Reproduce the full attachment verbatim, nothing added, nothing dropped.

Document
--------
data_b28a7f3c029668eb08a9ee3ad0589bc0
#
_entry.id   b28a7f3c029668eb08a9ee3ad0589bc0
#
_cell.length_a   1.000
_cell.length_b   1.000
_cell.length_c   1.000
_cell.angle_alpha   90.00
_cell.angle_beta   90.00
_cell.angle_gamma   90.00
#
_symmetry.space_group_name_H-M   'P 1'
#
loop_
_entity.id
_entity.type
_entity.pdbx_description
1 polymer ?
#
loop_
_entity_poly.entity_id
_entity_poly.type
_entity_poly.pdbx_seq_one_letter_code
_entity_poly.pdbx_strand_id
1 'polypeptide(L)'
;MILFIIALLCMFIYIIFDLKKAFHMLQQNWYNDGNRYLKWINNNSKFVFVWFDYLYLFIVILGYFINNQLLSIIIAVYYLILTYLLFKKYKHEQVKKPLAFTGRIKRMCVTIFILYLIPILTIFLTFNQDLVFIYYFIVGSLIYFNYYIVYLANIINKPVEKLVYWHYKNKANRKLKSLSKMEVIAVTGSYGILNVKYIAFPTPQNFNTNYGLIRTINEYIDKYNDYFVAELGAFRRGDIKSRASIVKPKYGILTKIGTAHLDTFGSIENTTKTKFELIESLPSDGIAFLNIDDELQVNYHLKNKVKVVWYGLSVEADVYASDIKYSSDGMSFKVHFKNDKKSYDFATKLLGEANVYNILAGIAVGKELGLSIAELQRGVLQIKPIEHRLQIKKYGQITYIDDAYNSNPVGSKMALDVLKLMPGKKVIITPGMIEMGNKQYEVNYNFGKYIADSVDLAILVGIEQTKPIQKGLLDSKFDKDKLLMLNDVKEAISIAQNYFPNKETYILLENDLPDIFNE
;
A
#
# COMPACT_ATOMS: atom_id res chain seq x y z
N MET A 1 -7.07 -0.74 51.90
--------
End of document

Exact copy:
data_b28a7f3c029668eb08a9ee3ad0589bc0
#
_entry.id   b28a7f3c029668eb08a9ee3ad0589bc0
#
_cell.length_a   1.000
_cell.length_b   1.000
_cell.length_c   1.000
_cell.angle_alpha   90.00
_cell.angle_beta   90.00
_cell.angle_gamma   90.00
#
_symmetry.space_group_name_H-M   'P 1'
#
loop_
_entity.id
_entity.type
_entity.pdbx_description
1 polymer ?
#
loop_
_entity_poly.entity_id
_entity_poly.type
_entity_poly.pdbx_seq_one_letter_code
_entity_poly.pdbx_strand_id
1 'polypeptide(L)'
;MILFIIALLCMFIYIIFDLKKAFHMLQQNWYNDGNRYLKWINNNSKFVFVWFDYLYLFIVILGYFINNQLLSIIIAVYYLILTYLLFKKYKHEQVKKPLAFTGRIKRMCVTIFILYLIPILTIFLTFNQDLVFIYYFIVGSLIYFNYYIVYLANIINKPVEKLVYWHYKNKANRKLKSLSKMEVIAVTGSYGILNVKYIAFPTPQNFNTNYGLIRTINEYIDKYNDYFVAELGAFRRGDIKSRASIVKPKYGILTKIGTAHLDTFGSIENTTKTKFELIESLPSDGIAFLNIDDELQVNYHLKNKVKVVWYGLSVEADVYASDIKYSSDGMSFKVHFKNDKKSYDFATKLLGEANVYNILAGIAVGKELGLSIAELQRGVLQIKPIEHRLQIKKYGQITYIDDAYNSNPVGSKMALDVLKLMPGKKVIITPGMIEMGNKQYEVNYNFGKYIADSVDLAILVGIEQTKPIQKGLLDSKFDKDKLLMLNDVKEAISIAQNYFPNKETYILLENDLPDIFNE
;
A
#
# COMPACT_ATOMS: atom_id res chain seq x y z
N MET A 1 -7.07 -0.74 51.90